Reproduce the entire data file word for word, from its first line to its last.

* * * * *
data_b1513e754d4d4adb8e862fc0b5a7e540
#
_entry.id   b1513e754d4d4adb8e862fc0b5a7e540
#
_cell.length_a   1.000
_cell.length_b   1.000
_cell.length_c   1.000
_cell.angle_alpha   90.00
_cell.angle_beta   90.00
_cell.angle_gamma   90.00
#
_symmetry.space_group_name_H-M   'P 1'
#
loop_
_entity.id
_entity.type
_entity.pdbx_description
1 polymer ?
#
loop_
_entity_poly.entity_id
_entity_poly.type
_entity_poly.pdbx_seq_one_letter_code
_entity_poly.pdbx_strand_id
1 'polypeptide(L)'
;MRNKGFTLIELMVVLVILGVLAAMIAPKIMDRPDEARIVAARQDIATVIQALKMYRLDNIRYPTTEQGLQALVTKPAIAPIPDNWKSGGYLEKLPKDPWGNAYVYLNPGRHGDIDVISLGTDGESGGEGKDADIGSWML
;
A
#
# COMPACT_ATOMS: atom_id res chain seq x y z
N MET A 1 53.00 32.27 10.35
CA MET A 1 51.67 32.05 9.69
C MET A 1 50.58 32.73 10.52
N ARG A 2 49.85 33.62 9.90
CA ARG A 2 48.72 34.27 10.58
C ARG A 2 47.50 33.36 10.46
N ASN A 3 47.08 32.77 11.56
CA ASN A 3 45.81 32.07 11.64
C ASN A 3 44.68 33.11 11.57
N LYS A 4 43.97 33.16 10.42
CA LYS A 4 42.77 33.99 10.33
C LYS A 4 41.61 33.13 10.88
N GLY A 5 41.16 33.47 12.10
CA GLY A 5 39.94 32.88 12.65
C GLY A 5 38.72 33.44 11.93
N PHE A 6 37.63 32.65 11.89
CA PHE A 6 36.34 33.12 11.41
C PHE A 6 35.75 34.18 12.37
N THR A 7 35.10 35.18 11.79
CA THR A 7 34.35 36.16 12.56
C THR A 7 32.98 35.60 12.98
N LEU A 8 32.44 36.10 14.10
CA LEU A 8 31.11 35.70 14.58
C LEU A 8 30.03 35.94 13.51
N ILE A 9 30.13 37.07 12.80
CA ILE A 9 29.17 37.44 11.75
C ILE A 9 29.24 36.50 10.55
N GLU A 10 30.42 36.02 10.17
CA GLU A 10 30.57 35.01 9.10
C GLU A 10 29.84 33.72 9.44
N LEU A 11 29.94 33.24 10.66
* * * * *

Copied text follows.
data_b1513e754d4d4adb8e862fc0b5a7e540
#
_entry.id   b1513e754d4d4adb8e862fc0b5a7e540
#
_cell.length_a   1.000
_cell.length_b   1.000
_cell.length_c   1.000
_cell.angle_alpha   90.00
_cell.angle_beta   90.00
_cell.angle_gamma   90.00
#
_symmetry.space_group_name_H-M   'P 1'
#
loop_
_entity.id
_entity.type
_entity.pdbx_description
1 polymer ?
#
loop_
_entity_poly.entity_id
_entity_poly.type
_entity_poly.pdbx_seq_one_letter_code
_entity_poly.pdbx_strand_id
1 'polypeptide(L)'
;MRNKGFTLIELMVVLVILGVLAAMIAPKIMDRPDEARIVAARQDIATVIQALKMYRLDNIRYPTTEQGLQALVTKPAIAPIPDNWKSGGYLEKLPKDPWGNAYVYLNPGRHGDIDVISLGTDGESGGEGKDADIGSWML
;
A
#
# COMPACT_ATOMS: atom_id res chain seq x y z
N MET A 1 53.00 32.27 10.35
CA MET A 1 51.67 32.05 9.69
C MET A 1 50.58 32.73 10.52
N ARG A 2 49.85 33.62 9.90
CA ARG A 2 48.72 34.27 10.58
C ARG A 2 47.50 33.36 10.46
N ASN A 3 47.08 32.77 11.56
CA ASN A 3 45.81 32.07 11.64
C ASN A 3 44.68 33.11 11.57
N LYS A 4 43.97 33.16 10.42
CA LYS A 4 42.77 33.99 10.33
C LYS A 4 41.61 33.13 10.88
N GLY A 5 41.16 33.47 12.10
CA GLY A 5 39.94 32.88 12.65
C GLY A 5 38.72 33.44 11.93
N PHE A 6 37.63 32.65 11.89
CA PHE A 6 36.34 33.12 11.41
C PHE A 6 35.75 34.18 12.37
N THR A 7 35.10 35.18 11.79
CA THR A 7 34.35 36.16 12.56
C THR A 7 32.98 35.60 12.98
N LEU A 8 32.44 36.10 14.10
CA LEU A 8 31.11 35.70 14.58
C LEU A 8 30.03 35.94 13.51
N ILE A 9 30.13 37.07 12.80
CA ILE A 9 29.17 37.44 11.75
C ILE A 9 29.24 36.50 10.55
N GLU A 10 30.42 36.02 10.17
CA GLU A 10 30.57 35.01 9.10
C GLU A 10 29.84 33.72 9.44
N LEU A 11 29.94 33.24 10.66